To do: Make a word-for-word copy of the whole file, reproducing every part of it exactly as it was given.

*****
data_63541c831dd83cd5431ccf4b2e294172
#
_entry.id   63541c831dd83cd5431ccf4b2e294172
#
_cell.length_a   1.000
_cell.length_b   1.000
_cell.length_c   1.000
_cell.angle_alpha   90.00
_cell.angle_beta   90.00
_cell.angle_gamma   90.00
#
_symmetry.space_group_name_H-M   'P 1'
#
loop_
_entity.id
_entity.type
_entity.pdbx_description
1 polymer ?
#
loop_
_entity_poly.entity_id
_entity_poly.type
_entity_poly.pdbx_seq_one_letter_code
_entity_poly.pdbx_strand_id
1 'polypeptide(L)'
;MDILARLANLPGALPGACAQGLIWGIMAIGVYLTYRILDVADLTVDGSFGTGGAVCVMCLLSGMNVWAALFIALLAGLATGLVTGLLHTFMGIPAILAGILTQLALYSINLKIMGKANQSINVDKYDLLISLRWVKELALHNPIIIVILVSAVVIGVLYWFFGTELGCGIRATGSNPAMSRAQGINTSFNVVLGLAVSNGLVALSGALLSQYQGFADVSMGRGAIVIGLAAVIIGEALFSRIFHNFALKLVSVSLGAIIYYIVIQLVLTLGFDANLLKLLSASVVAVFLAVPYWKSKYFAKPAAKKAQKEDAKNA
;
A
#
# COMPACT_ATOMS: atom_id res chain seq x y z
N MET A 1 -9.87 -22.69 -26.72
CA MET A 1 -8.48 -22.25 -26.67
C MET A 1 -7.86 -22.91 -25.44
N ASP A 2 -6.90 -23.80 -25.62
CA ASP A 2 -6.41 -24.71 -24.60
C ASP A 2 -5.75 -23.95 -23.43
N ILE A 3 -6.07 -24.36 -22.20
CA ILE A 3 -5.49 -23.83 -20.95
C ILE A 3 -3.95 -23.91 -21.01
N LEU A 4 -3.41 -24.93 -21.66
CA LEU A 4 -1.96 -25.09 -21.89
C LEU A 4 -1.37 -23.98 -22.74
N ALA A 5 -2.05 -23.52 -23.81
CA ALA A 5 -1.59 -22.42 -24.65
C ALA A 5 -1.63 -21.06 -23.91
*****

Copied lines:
data_63541c831dd83cd5431ccf4b2e294172
#
_entry.id   63541c831dd83cd5431ccf4b2e294172
#
_cell.length_a   1.000
_cell.length_b   1.000
_cell.length_c   1.000
_cell.angle_alpha   90.00
_cell.angle_beta   90.00
_cell.angle_gamma   90.00
#
_symmetry.space_group_name_H-M   'P 1'
#
loop_
_entity.id
_entity.type
_entity.pdbx_description
1 polymer ?
#
loop_
_entity_poly.entity_id
_entity_poly.type
_entity_poly.pdbx_seq_one_letter_code
_entity_poly.pdbx_strand_id
1 'polypeptide(L)'
;MDILARLANLPGALPGACAQGLIWGIMAIGVYLTYRILDVADLTVDGSFGTGGAVCVMCLLSGMNVWAALFIALLAGLATGLVTGLLHTFMGIPAILAGILTQLALYSINLKIMGKANQSINVDKYDLLISLRWVKELALHNPIIIVILVSAVVIGVLYWFFGTELGCGIRATGSNPAMSRAQGINTSFNVVLGLAVSNGLVALSGALLSQYQGFADVSMGRGAIVIGLAAVIIGEALFSRIFHNFALKLVSVSLGAIIYYIVIQLVLTLGFDANLLKLLSASVVAVFLAVPYWKSKYFAKPAAKKAQKEDAKNA
;
A
#
# COMPACT_ATOMS: atom_id res chain seq x y z
N MET A 1 -9.87 -22.69 -26.72
CA MET A 1 -8.48 -22.25 -26.67
C MET A 1 -7.86 -22.91 -25.44
N ASP A 2 -6.90 -23.80 -25.62
CA ASP A 2 -6.41 -24.71 -24.60
C ASP A 2 -5.75 -23.95 -23.43
N ILE A 3 -6.07 -24.36 -22.20
CA ILE A 3 -5.49 -23.83 -20.95
C ILE A 3 -3.95 -23.91 -21.01
N LEU A 4 -3.41 -24.93 -21.66
CA LEU A 4 -1.96 -25.09 -21.89
C LEU A 4 -1.37 -23.98 -22.74
N ALA A 5 -2.05 -23.52 -23.81
CA ALA A 5 -1.59 -22.42 -24.65
C ALA A 5 -1.63 -21.06 -23.91